Tesla, Microsoft and Ubuntu bugs found during Pwn2Own hacking competition

Tesla, Microsoft and Ubuntu Bugs Discovered in Pwn2Own Hacking Contest

Several bugs in Microsoft, Ubuntu and Tesla products were discovered and exploited at the three-day Pwn2Own hacking conference in Vancouver this week.

The conference, organized by Trend Micro’s Zero Day initiative, gives hackers a chance to earn money in exchange for discovering and exploiting vulnerabilities in popular products.

By the end of the second day on Thursday, the conference had paid out $945,000 in rewards, including $75,000 to hackers with offensive security company Synacktiv for two unique bugs found in the Tesla Model 3 infotainment system.

The bugs allowed hackers to take control of certain car systems.

The Zero Day Initiative also ended up buying a vulnerability in the Tesla Model 3 Diagnostic Ethernet and leaking it to the automaker.

A security engineer at Sea Security Response, Bien Pham, and a team from Northwestern University demonstrated two “use after release” elevation of privilege vulnerabilities in Ubuntu workstations. Use After Free bugs are vulnerabilities that arise due to memory management issues by applications. Memory corruption bugs are commonly used to attack and exploit browsers.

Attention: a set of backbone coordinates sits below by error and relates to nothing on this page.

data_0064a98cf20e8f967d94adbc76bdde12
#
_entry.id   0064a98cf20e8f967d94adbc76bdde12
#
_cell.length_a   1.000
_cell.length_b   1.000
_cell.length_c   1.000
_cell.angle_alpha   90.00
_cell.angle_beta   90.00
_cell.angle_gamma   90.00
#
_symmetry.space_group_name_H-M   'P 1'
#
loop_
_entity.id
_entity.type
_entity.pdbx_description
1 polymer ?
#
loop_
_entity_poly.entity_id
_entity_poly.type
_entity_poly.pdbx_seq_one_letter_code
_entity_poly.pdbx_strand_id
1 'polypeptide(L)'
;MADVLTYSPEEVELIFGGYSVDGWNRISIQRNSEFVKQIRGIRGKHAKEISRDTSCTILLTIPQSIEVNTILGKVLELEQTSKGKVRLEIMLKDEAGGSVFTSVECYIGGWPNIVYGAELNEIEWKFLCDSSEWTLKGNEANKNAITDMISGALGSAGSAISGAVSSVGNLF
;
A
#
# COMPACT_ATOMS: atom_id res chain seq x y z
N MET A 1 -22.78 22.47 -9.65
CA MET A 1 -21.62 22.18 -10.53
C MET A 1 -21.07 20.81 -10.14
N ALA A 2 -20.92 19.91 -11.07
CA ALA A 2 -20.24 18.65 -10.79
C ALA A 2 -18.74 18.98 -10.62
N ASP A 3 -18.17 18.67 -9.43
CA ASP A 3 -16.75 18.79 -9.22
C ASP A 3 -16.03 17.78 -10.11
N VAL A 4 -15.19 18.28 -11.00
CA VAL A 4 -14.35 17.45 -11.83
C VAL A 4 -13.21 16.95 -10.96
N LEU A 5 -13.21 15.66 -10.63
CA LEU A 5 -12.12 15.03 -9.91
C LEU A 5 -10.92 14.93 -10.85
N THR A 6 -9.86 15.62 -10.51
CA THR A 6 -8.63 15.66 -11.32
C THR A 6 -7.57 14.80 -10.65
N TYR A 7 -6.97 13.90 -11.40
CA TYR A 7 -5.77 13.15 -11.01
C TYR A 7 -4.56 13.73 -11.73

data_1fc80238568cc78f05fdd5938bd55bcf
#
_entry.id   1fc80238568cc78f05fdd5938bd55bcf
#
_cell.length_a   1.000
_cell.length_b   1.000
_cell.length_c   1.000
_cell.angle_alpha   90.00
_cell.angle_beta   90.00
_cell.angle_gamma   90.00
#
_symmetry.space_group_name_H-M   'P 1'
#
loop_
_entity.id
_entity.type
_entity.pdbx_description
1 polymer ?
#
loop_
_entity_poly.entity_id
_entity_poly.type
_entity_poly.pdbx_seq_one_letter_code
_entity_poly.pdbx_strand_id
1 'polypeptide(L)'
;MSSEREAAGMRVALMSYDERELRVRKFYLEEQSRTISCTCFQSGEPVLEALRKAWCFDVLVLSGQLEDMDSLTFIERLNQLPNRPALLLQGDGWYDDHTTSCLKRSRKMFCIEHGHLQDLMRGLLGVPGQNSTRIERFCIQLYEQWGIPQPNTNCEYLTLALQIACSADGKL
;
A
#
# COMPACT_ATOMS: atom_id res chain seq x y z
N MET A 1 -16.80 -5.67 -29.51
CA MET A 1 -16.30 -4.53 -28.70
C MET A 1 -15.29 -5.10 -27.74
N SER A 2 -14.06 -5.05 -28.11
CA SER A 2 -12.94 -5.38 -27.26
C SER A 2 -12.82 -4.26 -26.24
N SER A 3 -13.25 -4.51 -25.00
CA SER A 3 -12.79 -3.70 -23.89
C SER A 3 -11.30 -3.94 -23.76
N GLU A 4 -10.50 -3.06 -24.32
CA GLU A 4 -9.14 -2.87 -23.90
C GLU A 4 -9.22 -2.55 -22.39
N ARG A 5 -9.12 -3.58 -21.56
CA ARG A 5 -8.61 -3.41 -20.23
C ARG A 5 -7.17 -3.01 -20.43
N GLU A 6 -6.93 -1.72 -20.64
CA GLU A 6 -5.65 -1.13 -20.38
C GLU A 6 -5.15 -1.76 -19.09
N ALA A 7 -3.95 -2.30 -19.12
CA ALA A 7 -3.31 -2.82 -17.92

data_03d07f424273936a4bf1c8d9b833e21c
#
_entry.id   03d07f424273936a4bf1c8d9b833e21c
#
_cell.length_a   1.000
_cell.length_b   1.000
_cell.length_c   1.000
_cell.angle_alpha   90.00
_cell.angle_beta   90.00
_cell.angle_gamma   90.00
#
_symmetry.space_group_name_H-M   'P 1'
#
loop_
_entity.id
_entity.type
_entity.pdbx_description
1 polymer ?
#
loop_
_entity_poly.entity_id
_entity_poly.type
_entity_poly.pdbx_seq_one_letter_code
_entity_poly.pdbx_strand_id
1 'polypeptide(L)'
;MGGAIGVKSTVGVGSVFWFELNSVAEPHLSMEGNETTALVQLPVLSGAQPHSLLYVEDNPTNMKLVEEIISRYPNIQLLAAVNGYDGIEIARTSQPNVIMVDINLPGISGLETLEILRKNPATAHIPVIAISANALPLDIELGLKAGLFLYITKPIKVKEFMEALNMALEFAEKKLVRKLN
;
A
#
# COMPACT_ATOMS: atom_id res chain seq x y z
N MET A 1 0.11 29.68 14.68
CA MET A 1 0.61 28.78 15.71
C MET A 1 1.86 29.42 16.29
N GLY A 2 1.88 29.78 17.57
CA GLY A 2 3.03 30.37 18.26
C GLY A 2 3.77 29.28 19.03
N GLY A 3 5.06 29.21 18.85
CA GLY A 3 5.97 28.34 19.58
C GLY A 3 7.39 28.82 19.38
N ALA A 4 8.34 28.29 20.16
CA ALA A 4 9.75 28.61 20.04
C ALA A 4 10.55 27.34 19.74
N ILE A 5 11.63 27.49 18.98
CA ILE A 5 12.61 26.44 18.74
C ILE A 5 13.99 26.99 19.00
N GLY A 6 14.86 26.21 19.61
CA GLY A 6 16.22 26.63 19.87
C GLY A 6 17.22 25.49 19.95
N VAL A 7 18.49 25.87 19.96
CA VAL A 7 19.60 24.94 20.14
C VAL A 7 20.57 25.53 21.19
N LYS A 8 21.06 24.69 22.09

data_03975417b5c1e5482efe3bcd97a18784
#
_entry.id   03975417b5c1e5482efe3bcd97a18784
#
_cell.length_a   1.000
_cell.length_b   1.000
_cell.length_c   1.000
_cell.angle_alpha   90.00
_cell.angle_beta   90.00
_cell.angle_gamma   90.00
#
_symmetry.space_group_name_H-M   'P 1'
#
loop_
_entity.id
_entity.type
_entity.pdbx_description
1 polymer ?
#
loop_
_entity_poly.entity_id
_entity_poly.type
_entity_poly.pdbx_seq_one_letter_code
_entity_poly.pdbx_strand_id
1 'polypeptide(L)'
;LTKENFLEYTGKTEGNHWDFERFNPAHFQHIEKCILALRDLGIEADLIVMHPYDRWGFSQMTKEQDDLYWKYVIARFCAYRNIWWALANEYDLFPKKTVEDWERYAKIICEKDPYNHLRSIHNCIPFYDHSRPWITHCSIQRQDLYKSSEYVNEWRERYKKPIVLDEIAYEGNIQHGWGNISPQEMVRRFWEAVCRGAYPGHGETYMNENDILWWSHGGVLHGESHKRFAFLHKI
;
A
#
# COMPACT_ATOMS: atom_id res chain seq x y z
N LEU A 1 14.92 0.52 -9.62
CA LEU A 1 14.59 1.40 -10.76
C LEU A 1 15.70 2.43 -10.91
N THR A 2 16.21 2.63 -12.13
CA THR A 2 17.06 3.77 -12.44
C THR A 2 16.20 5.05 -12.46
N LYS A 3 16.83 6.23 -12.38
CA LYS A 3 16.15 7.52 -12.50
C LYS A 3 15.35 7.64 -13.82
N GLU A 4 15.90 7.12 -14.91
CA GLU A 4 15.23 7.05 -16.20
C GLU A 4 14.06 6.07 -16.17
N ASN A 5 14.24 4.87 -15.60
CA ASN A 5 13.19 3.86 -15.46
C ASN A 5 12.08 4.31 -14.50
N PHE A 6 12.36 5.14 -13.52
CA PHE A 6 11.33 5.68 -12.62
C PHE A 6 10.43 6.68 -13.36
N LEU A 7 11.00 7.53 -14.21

The Northwestern University team. Image: The Zero Day Initiative

Another Use After Free bug was found in Ubuntu on day three of the competition alongside other Microsoft Windows 11 vulnerabilities.

On the first day of the event, 16 zero-day bugs were exploited in Ubuntu Desktop, Apple Safari, Oracle Virtualbox, Mozilla Firefox, as well as Windows 11 and Microsoft Teams.

More than $800,000 was awarded for the 16 zero-days exploited.

The competition, which celebrated its 15th anniversary this year, brought together 17 entrants from dozens of cybersecurity companies targeting 21 different products across multiple categories. STAR Labs led the way at the end of day two with total earnings of $270,000.

Vendors have 90 days to produce a patch for all vulnerabilities disclosed during the contest.

Jonathan has worked around the world as a journalist since 2014. Before returning to New York, he worked for news outlets in South Africa, Jordan and Cambodia. He previously covered cybersecurity at ZDNet and TechRepublic.


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